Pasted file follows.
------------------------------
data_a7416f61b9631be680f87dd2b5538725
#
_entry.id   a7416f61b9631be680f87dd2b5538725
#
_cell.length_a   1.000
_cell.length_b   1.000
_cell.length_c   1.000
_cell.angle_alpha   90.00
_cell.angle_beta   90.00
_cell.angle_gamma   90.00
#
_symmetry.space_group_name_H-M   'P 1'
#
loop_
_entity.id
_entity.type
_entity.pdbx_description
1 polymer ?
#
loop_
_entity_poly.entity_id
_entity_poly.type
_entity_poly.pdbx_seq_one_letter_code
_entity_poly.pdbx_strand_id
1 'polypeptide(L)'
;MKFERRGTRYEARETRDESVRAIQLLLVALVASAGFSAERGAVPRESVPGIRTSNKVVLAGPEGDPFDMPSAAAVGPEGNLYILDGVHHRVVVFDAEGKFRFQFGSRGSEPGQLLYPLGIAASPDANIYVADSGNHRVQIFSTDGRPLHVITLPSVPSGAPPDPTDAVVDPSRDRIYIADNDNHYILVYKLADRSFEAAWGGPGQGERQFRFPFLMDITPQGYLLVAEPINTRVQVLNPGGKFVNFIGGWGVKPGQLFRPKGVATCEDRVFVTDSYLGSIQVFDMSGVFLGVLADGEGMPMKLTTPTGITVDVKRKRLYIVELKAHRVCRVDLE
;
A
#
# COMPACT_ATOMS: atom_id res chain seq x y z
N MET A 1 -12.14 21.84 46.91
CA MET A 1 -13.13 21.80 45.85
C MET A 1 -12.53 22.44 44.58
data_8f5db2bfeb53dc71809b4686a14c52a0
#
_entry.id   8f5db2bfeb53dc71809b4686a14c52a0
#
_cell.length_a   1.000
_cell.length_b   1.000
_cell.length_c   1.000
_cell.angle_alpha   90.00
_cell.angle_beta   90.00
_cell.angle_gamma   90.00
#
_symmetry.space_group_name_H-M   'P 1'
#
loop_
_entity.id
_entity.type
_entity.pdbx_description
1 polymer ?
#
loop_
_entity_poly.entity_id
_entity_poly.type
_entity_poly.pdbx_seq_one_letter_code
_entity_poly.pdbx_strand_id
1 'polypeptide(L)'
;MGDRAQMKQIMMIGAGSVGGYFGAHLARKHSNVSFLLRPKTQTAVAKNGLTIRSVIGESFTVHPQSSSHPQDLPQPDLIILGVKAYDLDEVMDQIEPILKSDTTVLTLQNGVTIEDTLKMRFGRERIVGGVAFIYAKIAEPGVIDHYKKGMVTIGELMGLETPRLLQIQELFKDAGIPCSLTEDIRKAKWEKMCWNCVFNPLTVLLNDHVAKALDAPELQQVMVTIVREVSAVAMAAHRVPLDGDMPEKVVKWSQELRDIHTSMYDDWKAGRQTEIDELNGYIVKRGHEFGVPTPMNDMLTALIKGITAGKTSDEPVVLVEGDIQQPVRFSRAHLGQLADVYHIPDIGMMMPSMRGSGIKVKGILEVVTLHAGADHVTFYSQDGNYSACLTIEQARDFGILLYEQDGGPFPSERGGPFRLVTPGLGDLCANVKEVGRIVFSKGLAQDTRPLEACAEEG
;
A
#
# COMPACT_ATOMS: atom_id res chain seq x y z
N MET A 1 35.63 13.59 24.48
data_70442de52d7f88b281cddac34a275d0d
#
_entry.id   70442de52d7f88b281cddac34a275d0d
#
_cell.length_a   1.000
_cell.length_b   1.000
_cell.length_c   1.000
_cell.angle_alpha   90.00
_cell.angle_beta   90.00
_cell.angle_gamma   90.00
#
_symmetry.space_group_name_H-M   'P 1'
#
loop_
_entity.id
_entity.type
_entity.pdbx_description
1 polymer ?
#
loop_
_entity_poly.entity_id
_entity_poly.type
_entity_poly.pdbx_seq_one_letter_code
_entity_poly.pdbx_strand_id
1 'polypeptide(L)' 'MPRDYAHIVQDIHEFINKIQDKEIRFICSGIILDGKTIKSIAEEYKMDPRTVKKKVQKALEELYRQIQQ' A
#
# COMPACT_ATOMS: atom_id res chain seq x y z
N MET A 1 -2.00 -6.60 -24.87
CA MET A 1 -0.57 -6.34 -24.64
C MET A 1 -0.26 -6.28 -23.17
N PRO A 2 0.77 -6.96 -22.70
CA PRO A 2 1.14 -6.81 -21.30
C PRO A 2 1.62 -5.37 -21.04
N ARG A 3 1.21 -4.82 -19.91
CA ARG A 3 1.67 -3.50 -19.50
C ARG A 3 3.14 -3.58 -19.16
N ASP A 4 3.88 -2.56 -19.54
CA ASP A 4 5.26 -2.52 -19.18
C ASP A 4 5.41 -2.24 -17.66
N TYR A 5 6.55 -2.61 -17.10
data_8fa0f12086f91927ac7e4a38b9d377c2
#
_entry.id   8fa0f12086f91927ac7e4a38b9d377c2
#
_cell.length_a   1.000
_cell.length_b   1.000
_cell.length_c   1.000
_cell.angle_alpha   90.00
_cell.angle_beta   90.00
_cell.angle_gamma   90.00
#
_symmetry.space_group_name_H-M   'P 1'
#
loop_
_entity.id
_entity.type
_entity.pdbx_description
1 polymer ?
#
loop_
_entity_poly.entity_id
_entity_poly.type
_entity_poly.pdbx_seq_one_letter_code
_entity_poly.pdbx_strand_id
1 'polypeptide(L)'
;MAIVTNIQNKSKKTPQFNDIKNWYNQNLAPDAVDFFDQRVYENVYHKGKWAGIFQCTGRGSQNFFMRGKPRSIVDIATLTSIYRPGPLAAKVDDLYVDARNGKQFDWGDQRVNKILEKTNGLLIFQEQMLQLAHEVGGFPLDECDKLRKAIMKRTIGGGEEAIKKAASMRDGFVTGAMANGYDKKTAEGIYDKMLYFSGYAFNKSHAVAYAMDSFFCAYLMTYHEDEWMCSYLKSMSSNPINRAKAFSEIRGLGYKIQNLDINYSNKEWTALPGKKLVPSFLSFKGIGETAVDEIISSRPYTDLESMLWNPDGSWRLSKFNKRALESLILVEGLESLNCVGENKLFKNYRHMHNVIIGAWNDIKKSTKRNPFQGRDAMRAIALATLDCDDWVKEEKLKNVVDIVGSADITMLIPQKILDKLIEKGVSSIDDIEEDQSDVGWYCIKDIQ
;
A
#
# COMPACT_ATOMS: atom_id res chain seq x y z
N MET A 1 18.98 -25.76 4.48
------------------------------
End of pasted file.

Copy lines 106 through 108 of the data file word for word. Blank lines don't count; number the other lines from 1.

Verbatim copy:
#
_entry.id   8fa0f12086f91927ac7e4a38b9d377c2
#